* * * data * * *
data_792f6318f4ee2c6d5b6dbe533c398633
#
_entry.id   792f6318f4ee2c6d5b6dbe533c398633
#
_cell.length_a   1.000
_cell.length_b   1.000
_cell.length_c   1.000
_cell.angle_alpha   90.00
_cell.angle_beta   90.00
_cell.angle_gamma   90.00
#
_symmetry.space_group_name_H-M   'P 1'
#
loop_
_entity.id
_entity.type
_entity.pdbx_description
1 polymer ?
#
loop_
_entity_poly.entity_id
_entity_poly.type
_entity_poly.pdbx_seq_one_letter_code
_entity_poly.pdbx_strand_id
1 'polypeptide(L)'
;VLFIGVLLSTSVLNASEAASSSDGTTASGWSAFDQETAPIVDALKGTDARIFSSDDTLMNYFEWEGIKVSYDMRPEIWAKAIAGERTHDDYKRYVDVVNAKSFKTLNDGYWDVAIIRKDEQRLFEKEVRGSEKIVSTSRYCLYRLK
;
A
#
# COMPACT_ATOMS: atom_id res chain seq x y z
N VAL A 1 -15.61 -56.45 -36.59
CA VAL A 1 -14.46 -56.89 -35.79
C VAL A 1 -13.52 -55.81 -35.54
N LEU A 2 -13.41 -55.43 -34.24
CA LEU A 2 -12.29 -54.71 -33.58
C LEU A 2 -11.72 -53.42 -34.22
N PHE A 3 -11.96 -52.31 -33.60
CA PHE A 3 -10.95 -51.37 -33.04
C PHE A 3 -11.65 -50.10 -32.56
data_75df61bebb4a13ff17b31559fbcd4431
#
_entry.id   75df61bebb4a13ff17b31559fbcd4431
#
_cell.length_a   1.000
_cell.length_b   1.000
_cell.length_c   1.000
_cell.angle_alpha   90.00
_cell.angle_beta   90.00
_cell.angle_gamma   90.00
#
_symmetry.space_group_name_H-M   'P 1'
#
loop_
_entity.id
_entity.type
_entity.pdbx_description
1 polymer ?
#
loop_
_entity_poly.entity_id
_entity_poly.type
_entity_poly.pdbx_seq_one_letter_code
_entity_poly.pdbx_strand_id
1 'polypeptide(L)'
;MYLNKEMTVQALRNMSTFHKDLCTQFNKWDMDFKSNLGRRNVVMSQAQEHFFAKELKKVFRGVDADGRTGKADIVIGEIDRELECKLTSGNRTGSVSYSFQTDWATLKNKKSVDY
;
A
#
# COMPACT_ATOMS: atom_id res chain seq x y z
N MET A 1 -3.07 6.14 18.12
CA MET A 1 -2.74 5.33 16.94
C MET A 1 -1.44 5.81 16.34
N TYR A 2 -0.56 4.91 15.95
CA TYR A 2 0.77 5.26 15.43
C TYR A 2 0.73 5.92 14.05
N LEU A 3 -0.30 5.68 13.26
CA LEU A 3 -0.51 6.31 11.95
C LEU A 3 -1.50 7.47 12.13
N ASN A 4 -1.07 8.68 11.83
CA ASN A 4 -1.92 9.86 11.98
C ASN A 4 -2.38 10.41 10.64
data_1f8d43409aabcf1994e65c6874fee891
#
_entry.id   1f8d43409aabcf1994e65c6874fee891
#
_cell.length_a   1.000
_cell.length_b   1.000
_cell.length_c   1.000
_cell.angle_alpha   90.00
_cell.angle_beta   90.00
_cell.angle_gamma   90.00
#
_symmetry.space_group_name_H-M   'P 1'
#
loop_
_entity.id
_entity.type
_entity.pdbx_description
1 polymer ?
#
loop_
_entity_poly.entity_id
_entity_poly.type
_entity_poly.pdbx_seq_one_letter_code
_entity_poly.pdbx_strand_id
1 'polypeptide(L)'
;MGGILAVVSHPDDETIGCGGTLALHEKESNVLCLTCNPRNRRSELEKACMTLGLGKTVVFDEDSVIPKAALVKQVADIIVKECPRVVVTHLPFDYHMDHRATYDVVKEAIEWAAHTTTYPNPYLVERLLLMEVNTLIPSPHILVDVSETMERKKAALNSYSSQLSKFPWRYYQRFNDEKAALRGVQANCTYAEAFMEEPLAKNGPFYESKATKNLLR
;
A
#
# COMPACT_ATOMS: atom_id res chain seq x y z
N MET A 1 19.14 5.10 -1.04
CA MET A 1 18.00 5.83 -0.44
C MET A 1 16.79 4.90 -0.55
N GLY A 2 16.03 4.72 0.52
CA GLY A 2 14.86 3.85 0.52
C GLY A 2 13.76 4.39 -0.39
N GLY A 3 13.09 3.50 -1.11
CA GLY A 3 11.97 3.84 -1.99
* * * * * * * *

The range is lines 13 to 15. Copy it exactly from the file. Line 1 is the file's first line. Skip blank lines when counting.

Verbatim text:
#
loop_
_entity.id